What’s the Senate’s Beef with China’s Play for American Pork?

A ChinaFile Conversation

Last week the U.S. Senate held hearings to question the CEO of meat-producer Smithfield Farms, about the proposed $4.7 billion sale of the Virginia-based company to Shuanghui International, China’s largest pork producer. The sale is under review by the Committee on Foreign Investment in the United States or CFIUS, an interagency panel headed by the U.S. Treasury that reviews foreign investments for national security threats.

Samuel Kleiner, a student at Yale Law School, argues in his Viewpoint on the subject that, “the Smithfield Farms deal threatens to undo a lot of good will between the U.S. and China on Foreign Direct Investment issues precisely because there is no plausible national security issue in the deal.”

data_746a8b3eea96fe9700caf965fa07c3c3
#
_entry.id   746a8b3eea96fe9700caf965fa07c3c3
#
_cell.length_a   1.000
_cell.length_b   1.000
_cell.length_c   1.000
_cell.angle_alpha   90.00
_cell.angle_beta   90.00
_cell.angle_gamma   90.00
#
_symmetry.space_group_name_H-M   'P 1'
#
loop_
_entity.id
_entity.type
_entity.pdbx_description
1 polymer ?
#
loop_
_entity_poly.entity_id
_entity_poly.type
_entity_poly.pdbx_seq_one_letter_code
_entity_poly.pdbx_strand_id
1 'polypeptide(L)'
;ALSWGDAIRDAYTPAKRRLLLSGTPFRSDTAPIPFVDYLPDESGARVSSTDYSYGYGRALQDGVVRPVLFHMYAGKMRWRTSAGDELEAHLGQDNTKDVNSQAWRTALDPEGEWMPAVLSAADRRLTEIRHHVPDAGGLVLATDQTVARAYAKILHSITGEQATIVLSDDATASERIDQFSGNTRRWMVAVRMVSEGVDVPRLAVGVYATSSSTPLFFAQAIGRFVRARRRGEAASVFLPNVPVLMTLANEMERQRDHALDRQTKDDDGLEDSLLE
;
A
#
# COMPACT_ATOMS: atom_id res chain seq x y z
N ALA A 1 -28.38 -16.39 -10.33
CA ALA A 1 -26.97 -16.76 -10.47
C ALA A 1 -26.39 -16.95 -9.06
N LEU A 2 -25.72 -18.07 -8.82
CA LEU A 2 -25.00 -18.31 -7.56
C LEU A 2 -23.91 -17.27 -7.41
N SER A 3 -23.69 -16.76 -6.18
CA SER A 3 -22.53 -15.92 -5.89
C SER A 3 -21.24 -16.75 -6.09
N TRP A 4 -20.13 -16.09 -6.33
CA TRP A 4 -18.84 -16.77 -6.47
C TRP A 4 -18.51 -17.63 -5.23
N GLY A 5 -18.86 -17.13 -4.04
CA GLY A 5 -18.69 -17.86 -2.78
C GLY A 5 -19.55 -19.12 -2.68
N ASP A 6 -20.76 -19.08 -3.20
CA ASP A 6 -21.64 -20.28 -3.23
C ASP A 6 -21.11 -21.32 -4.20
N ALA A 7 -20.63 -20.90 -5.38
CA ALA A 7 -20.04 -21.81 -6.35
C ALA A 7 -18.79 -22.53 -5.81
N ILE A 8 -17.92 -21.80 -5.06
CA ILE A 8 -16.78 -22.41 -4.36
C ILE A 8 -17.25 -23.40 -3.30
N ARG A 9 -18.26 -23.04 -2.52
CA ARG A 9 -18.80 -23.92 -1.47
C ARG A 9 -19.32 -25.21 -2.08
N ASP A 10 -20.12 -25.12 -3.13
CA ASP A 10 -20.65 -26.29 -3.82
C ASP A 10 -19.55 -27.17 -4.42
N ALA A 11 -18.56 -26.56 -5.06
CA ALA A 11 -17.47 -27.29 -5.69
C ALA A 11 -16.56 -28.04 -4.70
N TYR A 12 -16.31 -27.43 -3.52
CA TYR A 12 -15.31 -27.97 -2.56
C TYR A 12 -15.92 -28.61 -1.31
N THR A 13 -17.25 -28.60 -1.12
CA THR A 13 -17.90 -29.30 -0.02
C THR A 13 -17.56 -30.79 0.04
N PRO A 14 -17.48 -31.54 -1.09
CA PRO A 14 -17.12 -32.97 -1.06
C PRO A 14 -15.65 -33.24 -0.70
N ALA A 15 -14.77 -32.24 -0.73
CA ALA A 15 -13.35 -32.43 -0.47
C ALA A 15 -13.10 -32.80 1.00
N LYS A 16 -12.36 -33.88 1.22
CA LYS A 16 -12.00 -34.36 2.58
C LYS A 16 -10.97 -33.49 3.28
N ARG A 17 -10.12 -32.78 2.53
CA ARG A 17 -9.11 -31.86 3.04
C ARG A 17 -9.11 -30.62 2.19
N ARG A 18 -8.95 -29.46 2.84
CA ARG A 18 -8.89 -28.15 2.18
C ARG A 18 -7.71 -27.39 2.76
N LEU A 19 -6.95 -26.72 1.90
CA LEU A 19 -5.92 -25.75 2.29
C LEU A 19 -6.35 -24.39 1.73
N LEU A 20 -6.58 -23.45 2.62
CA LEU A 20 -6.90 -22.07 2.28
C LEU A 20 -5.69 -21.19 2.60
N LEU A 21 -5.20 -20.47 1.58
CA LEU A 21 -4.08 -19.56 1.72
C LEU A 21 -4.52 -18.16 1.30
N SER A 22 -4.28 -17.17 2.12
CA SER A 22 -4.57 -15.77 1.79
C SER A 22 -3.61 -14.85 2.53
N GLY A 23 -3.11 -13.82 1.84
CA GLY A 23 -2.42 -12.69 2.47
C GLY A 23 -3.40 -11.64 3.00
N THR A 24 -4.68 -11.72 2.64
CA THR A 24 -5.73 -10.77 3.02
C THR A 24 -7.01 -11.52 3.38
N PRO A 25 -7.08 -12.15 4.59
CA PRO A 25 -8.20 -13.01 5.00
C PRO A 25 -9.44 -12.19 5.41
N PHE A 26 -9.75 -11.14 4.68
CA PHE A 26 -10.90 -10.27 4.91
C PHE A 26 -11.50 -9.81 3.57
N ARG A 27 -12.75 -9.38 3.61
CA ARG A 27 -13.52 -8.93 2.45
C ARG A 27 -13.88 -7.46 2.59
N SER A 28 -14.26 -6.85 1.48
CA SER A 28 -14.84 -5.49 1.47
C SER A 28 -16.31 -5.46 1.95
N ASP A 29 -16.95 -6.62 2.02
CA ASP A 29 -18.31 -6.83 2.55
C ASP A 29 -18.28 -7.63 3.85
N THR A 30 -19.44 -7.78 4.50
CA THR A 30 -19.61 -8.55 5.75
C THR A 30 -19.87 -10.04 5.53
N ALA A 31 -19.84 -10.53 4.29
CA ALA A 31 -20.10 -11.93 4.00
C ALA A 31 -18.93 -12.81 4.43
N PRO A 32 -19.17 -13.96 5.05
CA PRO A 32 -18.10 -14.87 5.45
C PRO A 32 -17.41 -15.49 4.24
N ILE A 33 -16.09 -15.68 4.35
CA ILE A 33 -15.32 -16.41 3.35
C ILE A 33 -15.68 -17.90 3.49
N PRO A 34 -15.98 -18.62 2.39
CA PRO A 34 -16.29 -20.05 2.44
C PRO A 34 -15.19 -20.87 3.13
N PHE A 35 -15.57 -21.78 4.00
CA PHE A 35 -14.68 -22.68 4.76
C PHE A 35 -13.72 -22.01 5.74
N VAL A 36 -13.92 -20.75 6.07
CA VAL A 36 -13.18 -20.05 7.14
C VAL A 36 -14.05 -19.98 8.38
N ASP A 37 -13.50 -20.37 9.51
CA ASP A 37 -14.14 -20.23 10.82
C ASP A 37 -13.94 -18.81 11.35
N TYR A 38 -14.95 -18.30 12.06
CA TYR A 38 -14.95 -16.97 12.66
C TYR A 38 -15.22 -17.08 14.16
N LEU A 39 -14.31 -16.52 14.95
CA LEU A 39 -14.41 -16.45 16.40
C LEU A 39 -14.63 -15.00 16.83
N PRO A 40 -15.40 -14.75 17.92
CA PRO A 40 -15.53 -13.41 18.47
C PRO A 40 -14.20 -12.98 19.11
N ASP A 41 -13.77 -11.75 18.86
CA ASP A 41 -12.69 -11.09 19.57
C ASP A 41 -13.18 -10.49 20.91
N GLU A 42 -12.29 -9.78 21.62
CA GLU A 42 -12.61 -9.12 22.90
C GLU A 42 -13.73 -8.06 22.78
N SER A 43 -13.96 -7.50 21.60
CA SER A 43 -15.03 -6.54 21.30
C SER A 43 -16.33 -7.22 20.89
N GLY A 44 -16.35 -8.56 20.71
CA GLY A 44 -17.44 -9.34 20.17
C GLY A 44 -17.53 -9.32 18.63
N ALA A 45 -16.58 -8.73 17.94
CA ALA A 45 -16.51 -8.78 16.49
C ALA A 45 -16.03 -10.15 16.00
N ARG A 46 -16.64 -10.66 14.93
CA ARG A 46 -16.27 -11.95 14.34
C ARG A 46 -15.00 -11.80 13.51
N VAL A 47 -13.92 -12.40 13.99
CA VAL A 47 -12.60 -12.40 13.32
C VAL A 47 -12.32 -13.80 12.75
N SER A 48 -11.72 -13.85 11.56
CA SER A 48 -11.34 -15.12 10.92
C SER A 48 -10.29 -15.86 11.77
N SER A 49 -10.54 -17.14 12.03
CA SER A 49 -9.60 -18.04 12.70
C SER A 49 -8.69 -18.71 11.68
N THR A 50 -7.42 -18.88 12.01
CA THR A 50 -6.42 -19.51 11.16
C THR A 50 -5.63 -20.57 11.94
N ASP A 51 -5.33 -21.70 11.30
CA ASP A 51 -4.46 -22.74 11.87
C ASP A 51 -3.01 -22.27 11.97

“At stake is the largest-ever Chinese investment in an American corporation and the future China’s perception that it has fair access to the U.S. market,” writes Kleiner.

We asked contributors to the ChinaFile Conversation to comment on the deal, the CFIUS review, the involvement of Congress, and what deal augurs for the future of U.S.-China trade.


The Senate Agriculture Committee’s decision to hold high-profile public hearings on what ought to be a simple pork industry takeover deal is a nice illustration of my “odd-year” rule of U.S.-China relations. This rule holds that in odd-numbered years—that is to say, non-election years—legislators loudly beat the gong of the China Threat. Because China is big and can be vaguely scary, it’s an easy way to score publicity points, with absolutely no downside. Then in even-numbered years, when elections draw nigh, the politicians put away their gongs and change the subject. That’s because elections are won on the issues that American voters actually care about, which turn out not to include China.